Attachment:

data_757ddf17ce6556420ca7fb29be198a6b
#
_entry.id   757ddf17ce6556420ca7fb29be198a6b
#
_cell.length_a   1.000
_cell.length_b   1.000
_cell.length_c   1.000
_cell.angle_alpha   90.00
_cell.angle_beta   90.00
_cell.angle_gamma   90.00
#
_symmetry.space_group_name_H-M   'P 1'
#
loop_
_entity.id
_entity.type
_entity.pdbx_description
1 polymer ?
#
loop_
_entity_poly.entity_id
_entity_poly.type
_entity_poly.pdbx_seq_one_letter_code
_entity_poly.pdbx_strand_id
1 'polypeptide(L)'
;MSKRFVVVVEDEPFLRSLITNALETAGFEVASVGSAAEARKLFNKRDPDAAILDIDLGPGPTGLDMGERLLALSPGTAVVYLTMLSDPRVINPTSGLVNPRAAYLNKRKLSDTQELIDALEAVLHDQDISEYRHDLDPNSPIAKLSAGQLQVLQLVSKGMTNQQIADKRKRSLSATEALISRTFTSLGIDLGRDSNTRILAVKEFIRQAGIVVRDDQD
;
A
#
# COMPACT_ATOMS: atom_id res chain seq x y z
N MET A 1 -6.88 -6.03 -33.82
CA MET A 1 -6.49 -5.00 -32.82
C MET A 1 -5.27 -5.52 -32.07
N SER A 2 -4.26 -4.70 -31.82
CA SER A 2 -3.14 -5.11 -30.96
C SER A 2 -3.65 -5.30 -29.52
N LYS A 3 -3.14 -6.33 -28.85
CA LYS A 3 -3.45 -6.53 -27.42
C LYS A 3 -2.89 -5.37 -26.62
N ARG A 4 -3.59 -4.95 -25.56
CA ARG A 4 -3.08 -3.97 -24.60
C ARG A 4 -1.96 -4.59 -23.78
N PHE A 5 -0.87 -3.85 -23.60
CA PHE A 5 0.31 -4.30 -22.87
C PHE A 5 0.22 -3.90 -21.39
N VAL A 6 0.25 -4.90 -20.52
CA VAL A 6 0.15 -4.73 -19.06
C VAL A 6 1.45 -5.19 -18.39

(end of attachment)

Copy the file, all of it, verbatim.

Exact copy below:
data_757ddf17ce6556420ca7fb29be198a6b
#
_entry.id   757ddf17ce6556420ca7fb29be198a6b
#
_cell.length_a   1.000
_cell.length_b   1.000
_cell.length_c   1.000
_cell.angle_alpha   90.00
_cell.angle_beta   90.00
_cell.angle_gamma   90.00
#
_symmetry.space_group_name_H-M   'P 1'
#
loop_
_entity.id
_entity.type
_entity.pdbx_description
1 polymer ?
#
loop_
_entity_poly.entity_id
_entity_poly.type
_entity_poly.pdbx_seq_one_letter_code
_entity_poly.pdbx_strand_id
1 'polypeptide(L)'
;MSKRFVVVVEDEPFLRSLITNALETAGFEVASVGSAAEARKLFNKRDPDAAILDIDLGPGPTGLDMGERLLALSPGTAVVYLTMLSDPRVINPTSGLVNPRAAYLNKRKLSDTQELIDALEAVLHDQDISEYRHDLDPNSPIAKLSAGQLQVLQLVSKGMTNQQIADKRKRSLSATEALISRTFTSLGIDLGRDSNTRILAVKEFIRQAGIVVRDDQD
;
A
#
# COMPACT_ATOMS: atom_id res chain seq x y z
N MET A 1 -6.88 -6.03 -33.82
CA MET A 1 -6.49 -5.00 -32.82
C MET A 1 -5.27 -5.52 -32.07
N SER A 2 -4.26 -4.70 -31.82
CA SER A 2 -3.14 -5.11 -30.96
C SER A 2 -3.65 -5.30 -29.52
N LYS A 3 -3.14 -6.33 -28.85
CA LYS A 3 -3.45 -6.53 -27.42
C LYS A 3 -2.89 -5.37 -26.62
N ARG A 4 -3.59 -4.95 -25.56
CA ARG A 4 -3.08 -3.97 -24.60
C ARG A 4 -1.96 -4.59 -23.78
N PHE A 5 -0.87 -3.85 -23.60
CA PHE A 5 0.31 -4.30 -22.87
C PHE A 5 0.22 -3.90 -21.39
N VAL A 6 0.25 -4.90 -20.52
CA VAL A 6 0.15 -4.73 -19.06
C VAL A 6 1.45 -5.19 -18.39